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Friday, February 5, 2010

Exemptions in bankruptcy cases

Chapter 7 “Can I keep my property”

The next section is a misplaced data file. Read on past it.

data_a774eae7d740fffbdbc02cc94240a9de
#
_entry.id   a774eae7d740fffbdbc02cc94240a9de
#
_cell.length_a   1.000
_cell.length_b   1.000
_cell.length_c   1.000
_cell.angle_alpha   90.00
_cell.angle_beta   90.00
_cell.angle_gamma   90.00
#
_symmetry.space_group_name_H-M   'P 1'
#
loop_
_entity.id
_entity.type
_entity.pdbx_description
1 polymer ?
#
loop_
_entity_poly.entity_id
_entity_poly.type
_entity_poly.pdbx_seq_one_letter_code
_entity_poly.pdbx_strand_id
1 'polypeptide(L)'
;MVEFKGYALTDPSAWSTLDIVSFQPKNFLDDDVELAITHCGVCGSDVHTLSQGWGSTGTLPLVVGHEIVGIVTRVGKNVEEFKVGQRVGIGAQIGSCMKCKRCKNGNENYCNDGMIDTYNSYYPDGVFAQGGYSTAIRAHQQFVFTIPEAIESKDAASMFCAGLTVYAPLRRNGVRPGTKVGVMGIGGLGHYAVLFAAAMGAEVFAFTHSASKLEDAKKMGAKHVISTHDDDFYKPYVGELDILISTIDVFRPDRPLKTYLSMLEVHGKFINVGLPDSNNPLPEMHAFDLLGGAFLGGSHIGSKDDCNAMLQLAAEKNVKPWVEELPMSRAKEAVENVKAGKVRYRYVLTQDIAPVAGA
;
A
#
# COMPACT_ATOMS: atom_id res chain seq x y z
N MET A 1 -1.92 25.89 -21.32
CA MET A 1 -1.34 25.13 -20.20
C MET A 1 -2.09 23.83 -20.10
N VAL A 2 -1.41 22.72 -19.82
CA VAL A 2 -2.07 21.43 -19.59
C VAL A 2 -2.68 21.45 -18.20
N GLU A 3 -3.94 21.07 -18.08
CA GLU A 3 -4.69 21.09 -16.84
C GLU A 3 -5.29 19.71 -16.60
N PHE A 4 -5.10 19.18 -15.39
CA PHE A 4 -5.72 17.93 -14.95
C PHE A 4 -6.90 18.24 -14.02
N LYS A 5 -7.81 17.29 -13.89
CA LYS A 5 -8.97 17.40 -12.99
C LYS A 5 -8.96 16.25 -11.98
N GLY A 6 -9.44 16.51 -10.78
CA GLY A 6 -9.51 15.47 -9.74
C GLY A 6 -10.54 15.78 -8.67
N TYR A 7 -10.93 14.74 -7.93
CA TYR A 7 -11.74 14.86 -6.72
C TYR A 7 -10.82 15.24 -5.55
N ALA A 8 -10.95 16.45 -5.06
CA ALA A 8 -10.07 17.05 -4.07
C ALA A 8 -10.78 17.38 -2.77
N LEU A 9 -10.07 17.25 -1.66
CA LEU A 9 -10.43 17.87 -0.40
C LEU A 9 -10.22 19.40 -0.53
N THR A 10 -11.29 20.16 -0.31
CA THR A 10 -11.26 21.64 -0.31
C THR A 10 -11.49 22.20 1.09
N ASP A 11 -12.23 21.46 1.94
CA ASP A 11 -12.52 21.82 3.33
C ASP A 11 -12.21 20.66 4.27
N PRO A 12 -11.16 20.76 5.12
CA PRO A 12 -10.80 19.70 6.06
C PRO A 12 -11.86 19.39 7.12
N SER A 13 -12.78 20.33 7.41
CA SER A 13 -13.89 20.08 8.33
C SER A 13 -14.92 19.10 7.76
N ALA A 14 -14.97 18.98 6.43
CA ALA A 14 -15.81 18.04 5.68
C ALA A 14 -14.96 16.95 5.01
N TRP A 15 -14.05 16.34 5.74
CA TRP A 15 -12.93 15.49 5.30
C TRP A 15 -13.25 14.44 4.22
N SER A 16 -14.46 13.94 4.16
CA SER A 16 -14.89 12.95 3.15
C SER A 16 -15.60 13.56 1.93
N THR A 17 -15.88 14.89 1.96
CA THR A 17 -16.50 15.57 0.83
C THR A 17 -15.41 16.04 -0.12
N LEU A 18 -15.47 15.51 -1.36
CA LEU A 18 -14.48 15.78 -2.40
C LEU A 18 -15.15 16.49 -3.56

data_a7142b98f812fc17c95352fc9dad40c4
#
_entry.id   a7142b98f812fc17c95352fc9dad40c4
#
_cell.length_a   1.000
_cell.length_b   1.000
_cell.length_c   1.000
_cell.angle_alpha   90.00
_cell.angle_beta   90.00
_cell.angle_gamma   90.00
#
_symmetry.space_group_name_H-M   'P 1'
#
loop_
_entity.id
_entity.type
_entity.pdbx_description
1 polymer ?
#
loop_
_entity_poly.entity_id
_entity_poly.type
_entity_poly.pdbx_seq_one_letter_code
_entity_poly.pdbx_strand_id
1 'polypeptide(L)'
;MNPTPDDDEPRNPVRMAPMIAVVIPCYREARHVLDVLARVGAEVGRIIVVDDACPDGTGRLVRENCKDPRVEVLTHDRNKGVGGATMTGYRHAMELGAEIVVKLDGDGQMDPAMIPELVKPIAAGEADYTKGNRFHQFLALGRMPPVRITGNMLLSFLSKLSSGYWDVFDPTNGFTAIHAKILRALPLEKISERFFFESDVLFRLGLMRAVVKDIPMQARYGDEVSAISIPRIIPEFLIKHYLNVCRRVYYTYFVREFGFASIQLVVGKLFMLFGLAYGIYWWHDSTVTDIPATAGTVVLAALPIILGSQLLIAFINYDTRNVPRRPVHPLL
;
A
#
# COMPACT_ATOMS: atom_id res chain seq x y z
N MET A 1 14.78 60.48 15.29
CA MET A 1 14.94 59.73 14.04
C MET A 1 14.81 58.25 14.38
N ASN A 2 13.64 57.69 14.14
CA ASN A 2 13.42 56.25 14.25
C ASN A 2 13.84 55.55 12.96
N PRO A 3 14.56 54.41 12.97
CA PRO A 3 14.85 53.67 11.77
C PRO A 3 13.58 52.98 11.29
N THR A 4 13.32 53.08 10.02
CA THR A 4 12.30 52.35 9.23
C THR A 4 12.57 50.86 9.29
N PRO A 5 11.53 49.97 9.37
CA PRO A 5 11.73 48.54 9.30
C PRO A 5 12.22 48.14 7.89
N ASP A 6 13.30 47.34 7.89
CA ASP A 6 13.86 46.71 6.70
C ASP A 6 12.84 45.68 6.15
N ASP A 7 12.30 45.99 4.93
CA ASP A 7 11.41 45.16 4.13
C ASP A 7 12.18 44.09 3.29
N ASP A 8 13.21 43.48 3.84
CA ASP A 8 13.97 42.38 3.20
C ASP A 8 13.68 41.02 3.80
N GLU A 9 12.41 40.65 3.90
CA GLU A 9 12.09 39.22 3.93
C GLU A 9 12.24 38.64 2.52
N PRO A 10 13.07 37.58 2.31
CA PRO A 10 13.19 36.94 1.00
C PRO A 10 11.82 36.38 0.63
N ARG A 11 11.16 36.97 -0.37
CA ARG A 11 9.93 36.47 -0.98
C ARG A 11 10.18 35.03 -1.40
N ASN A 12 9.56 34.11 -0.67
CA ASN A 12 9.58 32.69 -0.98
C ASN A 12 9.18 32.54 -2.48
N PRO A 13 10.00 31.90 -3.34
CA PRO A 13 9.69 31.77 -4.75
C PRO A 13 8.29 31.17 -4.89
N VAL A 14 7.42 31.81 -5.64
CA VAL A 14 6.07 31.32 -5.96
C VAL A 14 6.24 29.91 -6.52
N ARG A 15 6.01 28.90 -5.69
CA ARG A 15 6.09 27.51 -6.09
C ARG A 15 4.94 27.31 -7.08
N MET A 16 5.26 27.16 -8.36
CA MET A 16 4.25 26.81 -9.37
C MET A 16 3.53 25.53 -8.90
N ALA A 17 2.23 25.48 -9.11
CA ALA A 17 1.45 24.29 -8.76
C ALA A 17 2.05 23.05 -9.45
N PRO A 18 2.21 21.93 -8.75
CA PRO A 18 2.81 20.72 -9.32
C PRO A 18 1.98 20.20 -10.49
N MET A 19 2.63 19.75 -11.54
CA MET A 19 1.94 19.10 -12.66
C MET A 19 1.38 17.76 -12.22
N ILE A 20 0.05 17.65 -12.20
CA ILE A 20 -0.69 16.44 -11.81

Exemptions are statutory provisions (rules) found in either the United States Bankruptcy Code or the Minnesota State Statutes. They are the real "work horses" in the array of rules that govern how bankruptcy works. Exemptions are the rules that allow people filing bankruptcy to keep their property. Most cases end up being what people involved in the bankruptcy business term a "no asset" case. Which means....all the property a debtor owns is protected and they don't lose anything...but debt. In the typical case you can protect your primary residence, tools of the trade, vehicles, your household goods and furnishings, your paycheck, money on deposit in bank accounts, pensions, tax refunds you may be entitled to but may not have received yet, potential personal injury claims (all up to a particular amount) plus other kinds of property that may not be specifically covered by a particular exemption depending on what you have an ownership interest at the time you file your case and what it's worth. For those assets that don't have a specific exemption that applies to it there's what is known as a "wild card" exemption under the Federal exemptions. How exemptions work and which ones to apply are part of the "art" of practicing bankruptcy law. There is a great deal of interplay between what assets you have and what exemptions should be applied and how to reap their maximum benefit. Everyone brings a little something different to the table and there are actually a lot of variables to consider in a bankruptcy case filing. We look at income, expenses and the household income and reasonable/necessary living expenses. We also do a thorough asset analysis. We'll make sure that we protect your property to the fullest extent of the law. Sometimes we'll go through some strategies to do some pre-bankruptcy filing exemption planning too if that makes sense. Back to the ultimate questions of "Can I keep my property"? Answer....usually not an issue as most people don't lose anything in a bankruptcy filing.

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